VICTORIA - Finance Minister Jim Flaherty will lay out what he's calling long-term plans for funding federal health transfer payments to the provinces and territories, but he won't reveal dollar figures.
Flaherty is meeting Monday in Victoria with provincial and territorial finance ministers for what he's calling important talks about health transfer payments.
He said Sunday, prior to a dinner meeting with the ministers, that he wants to introduce the Conservative government's medium- and long-range plans that are free of surprises and cuts.
"There'll be nothing sudden or abrupt going forward," said Flaherty, shortly after arriving in the B.C. capital. "I'll be able to talk to my colleagues about what we think needs to be done."
He said pensions and fiscal sustainability will also be on the agenda during Monday's gathering, but discussions about the health-care transfers will dominate.
"The most serious concern, the most serious discussion will be about transfer payments," Flaherty said. "We need to have a clear discussion about that. I will speak directly to my colleagues. This is important.
"The provinces need to plan," he said. "The federal government needs to plan and the territories need to plan. They need to know what's coming down the road. This is very important in terms of fiscal planning."
Flaherty said there will be no health spending cuts or reductions in social transfers.
Ottawa is currently committed to increasing health transfers at six per cent a year until 2016, while real gross domestic product is estimated to rise at about two per cent.
Trial balloons were floated over Parliament Hill last week about the federal government's future plans for health transfer payments, which left provinces feeling hungry.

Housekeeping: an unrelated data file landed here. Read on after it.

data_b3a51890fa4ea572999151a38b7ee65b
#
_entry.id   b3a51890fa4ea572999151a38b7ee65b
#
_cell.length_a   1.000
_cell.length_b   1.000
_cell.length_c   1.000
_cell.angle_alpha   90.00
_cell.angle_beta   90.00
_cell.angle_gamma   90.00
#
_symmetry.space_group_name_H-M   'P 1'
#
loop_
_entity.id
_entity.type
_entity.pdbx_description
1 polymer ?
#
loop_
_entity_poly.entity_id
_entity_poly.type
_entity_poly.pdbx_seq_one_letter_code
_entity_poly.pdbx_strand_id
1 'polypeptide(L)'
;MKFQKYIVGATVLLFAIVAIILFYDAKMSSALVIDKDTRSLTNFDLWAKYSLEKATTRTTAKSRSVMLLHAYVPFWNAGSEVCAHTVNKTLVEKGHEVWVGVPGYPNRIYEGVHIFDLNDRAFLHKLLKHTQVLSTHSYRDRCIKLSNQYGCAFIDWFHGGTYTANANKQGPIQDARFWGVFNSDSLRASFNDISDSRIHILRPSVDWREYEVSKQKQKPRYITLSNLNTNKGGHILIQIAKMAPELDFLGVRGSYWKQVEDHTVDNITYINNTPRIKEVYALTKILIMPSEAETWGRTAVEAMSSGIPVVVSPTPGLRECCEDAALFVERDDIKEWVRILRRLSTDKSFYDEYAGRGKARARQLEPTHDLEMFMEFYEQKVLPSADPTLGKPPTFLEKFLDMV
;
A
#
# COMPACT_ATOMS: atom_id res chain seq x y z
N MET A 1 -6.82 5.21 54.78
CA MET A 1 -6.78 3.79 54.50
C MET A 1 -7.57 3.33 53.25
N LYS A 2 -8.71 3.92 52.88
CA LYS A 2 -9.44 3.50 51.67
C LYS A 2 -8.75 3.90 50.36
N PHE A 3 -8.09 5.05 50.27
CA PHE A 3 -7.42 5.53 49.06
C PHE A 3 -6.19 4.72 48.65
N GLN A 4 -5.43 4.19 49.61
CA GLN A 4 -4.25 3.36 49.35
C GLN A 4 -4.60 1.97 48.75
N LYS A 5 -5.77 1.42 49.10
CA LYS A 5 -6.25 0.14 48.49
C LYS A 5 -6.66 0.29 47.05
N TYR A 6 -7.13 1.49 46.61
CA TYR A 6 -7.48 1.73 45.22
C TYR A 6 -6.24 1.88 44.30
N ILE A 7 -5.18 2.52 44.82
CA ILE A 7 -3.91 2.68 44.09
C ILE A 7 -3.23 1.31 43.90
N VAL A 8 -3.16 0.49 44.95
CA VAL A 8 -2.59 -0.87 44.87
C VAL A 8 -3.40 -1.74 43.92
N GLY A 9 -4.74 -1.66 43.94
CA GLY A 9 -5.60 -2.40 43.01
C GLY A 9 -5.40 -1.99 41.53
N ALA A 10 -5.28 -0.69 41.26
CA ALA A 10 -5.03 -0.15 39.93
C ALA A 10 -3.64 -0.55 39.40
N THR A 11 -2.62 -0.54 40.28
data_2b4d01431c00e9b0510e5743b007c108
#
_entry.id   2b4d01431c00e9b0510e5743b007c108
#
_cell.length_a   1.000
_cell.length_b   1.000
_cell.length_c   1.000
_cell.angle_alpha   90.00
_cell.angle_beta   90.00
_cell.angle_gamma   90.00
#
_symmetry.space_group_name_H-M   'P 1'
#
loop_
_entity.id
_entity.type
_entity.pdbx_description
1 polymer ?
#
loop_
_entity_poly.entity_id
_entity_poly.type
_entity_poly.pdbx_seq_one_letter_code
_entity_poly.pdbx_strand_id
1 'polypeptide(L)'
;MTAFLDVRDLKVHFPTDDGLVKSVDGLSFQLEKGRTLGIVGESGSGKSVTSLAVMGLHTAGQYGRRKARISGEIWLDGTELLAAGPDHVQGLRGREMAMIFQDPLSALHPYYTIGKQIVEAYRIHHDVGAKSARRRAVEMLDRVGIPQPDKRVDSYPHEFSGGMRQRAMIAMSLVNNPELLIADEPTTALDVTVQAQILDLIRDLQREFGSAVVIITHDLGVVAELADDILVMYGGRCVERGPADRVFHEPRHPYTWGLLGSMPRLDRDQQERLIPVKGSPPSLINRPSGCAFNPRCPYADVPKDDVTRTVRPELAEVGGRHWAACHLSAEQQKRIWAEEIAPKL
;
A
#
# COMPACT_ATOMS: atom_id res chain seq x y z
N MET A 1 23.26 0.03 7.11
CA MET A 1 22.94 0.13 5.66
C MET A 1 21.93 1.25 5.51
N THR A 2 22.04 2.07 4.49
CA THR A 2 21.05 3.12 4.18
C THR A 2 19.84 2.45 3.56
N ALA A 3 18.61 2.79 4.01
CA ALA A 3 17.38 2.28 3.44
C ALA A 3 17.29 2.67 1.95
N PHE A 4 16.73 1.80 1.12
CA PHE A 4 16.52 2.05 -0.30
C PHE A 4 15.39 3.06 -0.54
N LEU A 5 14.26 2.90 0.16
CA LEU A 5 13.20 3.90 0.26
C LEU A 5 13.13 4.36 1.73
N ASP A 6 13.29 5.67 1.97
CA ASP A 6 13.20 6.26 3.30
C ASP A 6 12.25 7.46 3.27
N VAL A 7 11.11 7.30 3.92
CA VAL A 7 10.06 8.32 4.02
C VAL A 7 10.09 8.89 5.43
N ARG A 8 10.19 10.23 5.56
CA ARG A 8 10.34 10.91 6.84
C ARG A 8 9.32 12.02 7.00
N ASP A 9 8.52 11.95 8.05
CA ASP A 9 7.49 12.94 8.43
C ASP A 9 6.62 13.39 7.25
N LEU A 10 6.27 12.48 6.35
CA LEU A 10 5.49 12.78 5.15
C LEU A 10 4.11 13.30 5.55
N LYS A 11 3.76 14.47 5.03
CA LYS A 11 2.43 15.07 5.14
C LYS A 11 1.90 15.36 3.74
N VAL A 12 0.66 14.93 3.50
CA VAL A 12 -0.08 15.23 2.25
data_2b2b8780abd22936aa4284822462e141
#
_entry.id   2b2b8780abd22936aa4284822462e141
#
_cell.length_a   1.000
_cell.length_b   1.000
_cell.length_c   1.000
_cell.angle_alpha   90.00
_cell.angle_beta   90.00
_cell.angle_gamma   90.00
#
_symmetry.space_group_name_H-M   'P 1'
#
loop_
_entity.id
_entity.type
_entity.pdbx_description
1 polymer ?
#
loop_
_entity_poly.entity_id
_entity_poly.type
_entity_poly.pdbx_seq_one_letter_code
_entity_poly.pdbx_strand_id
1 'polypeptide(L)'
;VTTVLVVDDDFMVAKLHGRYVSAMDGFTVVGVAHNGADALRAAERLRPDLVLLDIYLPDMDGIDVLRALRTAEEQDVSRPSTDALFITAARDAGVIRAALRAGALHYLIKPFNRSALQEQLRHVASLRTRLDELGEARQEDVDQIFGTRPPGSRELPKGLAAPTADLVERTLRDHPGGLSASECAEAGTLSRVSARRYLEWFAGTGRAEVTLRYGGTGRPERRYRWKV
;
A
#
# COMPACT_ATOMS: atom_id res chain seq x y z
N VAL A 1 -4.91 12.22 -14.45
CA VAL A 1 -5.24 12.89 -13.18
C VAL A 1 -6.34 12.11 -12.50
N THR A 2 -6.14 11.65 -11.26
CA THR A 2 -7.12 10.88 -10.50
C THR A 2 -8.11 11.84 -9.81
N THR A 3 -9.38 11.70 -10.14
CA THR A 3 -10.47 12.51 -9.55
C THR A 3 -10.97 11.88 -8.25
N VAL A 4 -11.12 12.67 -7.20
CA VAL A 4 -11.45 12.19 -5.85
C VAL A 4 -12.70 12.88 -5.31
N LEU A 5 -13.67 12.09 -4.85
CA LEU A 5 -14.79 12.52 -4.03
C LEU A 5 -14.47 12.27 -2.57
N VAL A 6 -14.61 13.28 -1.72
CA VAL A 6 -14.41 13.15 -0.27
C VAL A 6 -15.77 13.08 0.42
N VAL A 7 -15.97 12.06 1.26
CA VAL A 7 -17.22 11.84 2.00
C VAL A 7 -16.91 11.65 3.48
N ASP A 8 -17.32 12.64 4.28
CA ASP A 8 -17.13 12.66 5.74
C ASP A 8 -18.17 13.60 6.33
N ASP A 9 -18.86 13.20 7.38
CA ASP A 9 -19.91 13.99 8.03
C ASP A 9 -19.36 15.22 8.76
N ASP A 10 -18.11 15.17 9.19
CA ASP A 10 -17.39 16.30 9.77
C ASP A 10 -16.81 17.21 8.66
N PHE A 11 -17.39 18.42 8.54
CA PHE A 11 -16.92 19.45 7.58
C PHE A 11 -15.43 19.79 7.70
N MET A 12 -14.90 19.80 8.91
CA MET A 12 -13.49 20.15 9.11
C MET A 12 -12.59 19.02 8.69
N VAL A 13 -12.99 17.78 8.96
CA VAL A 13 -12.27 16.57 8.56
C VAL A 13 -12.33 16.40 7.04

Provincial sources have now been apprised that the objective is to link transfers to nominal, inflation-adjusted growth, which is estimated to be in the neighbourhood of 4.5 per cent.
Officials from four provinces told The Canadian Press that they are united in insisting the new accord, which takes effect after 2014, should continue with the current six-per-cent escalator.
The prime minister has been non-commital on the issue, only noting when asked Friday that health transfers have climbed from $19 billion to $27 billion a year under his watch.
"We will honour the health accord and we will ensure that there are increases into the future that are sustainable and that work to sustain the health care system that we're all going to depend on," he said.
It's also likely the provinces, particularly Ontario, will re-propose expansion of the Canadian Pension Plan.
Most provinces expected the main discussion to focus on a voluntary savings vehicle known as registered pooled pension plans.
The vehicle comes in the place of a direct expansion of the CPP, which Flaherty has rejected. It's designed for small firms that can't afford to offer their workers pension plans.
Quebec says it wants the plans made mandatory on firms with over 10 workers, and some provinces are considering making participation by employees mandatory as well.
The Canadian Federation of Independent Business has also asks the ministers to give the voluntary pooled plans a chance.
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